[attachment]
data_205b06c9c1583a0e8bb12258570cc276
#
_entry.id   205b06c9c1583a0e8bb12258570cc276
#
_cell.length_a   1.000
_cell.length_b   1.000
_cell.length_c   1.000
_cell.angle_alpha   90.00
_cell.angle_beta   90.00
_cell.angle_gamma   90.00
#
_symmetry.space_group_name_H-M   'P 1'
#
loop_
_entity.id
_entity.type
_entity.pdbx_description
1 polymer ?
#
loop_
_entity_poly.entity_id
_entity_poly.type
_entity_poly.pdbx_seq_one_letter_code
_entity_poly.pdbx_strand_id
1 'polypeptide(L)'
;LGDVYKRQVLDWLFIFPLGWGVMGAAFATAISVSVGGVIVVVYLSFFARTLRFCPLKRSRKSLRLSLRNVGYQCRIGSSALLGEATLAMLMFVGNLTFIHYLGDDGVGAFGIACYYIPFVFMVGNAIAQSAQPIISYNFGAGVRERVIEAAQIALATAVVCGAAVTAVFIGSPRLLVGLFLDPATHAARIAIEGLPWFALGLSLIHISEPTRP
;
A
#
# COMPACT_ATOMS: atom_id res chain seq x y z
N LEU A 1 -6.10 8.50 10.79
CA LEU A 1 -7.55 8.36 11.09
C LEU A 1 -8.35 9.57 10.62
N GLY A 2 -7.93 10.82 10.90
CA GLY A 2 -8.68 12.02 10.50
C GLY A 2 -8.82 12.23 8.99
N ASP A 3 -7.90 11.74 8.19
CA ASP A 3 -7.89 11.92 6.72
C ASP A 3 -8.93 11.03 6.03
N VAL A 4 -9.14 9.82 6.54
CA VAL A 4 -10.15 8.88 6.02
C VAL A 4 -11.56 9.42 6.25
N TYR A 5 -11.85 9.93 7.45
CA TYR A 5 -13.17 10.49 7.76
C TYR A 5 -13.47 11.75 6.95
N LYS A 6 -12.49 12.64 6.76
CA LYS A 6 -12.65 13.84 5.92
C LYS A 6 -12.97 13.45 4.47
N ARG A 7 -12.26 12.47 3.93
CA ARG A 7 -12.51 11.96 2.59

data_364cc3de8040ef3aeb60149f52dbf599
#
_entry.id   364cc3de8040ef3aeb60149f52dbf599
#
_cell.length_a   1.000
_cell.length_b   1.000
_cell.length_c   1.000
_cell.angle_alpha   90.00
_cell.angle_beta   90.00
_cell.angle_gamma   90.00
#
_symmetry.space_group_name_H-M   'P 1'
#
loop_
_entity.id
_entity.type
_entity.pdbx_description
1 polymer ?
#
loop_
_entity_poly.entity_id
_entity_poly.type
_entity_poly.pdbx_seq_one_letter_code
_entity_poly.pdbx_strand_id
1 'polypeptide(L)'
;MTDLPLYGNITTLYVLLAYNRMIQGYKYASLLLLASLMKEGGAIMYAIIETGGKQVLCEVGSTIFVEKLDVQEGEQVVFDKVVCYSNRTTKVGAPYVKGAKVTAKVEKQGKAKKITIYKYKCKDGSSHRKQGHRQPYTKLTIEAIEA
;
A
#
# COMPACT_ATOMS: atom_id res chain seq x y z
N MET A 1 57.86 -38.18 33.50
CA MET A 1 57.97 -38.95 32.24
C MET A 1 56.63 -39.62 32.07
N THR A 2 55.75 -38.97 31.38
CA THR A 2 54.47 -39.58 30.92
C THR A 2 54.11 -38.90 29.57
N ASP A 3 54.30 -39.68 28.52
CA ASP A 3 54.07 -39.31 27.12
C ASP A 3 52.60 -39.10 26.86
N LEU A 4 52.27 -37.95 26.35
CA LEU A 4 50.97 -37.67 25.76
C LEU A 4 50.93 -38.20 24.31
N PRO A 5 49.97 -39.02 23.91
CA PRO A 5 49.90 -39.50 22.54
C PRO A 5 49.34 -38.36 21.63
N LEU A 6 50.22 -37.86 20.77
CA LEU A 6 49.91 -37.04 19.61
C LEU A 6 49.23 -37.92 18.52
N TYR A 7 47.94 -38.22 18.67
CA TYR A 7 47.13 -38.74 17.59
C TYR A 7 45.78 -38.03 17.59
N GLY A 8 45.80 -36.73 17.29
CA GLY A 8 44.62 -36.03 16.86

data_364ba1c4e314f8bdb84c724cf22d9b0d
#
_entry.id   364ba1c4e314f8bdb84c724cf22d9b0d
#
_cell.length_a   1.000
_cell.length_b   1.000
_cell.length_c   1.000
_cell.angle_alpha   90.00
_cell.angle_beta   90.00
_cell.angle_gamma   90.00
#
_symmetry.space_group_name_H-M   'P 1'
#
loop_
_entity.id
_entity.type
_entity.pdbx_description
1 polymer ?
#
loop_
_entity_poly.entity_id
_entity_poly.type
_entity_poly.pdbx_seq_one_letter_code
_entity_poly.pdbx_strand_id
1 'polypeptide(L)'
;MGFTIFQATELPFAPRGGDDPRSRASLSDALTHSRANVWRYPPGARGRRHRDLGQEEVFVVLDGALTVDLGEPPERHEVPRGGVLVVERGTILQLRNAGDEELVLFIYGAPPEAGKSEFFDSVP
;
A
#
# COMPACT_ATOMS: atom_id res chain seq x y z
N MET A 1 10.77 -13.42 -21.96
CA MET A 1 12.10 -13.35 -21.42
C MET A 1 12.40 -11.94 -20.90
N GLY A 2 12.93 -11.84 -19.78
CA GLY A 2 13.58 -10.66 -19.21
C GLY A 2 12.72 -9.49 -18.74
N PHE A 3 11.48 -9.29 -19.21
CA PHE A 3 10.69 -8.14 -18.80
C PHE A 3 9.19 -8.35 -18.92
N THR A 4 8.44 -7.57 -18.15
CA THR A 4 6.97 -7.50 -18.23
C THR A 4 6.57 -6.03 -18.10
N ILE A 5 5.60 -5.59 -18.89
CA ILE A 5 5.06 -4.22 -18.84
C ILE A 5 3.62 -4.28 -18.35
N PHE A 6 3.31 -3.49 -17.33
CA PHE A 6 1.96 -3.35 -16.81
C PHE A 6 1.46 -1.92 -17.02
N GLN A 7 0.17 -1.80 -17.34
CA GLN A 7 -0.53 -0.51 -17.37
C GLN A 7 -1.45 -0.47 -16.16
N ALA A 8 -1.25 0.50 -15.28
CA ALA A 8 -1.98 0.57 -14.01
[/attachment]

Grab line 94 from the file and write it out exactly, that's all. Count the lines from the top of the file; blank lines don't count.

CA PRO A 5 49.90 -39.50 22.54